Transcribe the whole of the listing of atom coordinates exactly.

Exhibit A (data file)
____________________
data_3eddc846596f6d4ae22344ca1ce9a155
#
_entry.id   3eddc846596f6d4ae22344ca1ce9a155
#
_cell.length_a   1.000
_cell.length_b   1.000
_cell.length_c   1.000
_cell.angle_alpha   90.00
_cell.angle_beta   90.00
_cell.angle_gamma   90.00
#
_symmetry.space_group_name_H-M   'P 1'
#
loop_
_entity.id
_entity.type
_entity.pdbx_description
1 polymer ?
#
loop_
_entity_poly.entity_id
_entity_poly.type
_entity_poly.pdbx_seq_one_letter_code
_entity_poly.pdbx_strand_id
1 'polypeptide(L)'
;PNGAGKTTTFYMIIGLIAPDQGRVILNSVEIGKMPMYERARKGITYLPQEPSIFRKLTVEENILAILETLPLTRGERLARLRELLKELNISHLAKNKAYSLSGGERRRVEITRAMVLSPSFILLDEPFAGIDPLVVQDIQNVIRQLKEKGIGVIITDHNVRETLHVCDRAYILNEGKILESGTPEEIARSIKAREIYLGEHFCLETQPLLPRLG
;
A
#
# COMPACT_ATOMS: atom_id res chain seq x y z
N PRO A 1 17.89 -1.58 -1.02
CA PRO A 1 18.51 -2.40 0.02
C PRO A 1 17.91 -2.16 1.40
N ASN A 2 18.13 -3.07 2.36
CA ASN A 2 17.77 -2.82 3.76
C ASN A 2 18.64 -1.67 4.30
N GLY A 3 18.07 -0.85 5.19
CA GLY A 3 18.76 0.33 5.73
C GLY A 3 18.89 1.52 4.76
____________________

data_3eddc846596f6d4ae22344ca1ce9a155
#
_entry.id   3eddc846596f6d4ae22344ca1ce9a155
#
_cell.length_a   1.000
_cell.length_b   1.000
_cell.length_c   1.000
_cell.angle_alpha   90.00
_cell.angle_beta   90.00
_cell.angle_gamma   90.00
#
_symmetry.space_group_name_H-M   'P 1'
#
loop_
_entity.id
_entity.type
_entity.pdbx_description
1 polymer ?
#
loop_
_entity_poly.entity_id
_entity_poly.type
_entity_poly.pdbx_seq_one_letter_code
_entity_poly.pdbx_strand_id
1 'polypeptide(L)'
;PNGAGKTTTFYMIIGLIAPDQGRVILNSVEIGKMPMYERARKGITYLPQEPSIFRKLTVEENILAILETLPLTRGERLARLRELLKELNISHLAKNKAYSLSGGERRRVEITRAMVLSPSFILLDEPFAGIDPLVVQDIQNVIRQLKEKGIGVIITDHNVRETLHVCDRAYILNEGKILESGTPEEIARSIKAREIYLGEHFCLETQPLLPRLG
;
A
#
# COMPACT_ATOMS: atom_id res chain seq x y z
N PRO A 1 17.89 -1.58 -1.02
CA PRO A 1 18.51 -2.40 0.02
C PRO A 1 17.91 -2.16 1.40
N ASN A 2 18.13 -3.07 2.36
CA ASN A 2 17.77 -2.82 3.76
C ASN A 2 18.64 -1.67 4.30
N GLY A 3 18.07 -0.85 5.19
CA GLY A 3 18.76 0.33 5.73
C GLY A 3 18.89 1.52 4.76